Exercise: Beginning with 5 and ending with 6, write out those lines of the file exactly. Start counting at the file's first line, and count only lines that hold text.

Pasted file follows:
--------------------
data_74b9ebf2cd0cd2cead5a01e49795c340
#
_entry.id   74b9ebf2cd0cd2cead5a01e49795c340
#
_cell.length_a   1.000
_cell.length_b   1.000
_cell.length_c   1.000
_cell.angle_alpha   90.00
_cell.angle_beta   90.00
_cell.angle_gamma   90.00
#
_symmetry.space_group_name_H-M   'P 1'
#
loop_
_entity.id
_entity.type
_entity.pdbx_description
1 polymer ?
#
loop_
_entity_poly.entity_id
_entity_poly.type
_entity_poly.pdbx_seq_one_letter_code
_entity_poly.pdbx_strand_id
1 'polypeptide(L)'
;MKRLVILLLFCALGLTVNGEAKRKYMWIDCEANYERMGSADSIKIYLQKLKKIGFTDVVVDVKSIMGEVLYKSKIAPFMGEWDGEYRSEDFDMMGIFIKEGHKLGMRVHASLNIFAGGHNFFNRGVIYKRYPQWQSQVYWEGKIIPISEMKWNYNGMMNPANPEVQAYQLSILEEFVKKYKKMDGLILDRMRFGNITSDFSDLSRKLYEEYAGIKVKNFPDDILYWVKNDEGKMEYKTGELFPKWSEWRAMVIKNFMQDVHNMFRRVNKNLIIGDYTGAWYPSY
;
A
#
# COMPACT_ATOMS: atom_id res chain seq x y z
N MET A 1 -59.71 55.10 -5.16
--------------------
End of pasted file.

_cell.length_a   1.000
_cell.length_b   1.000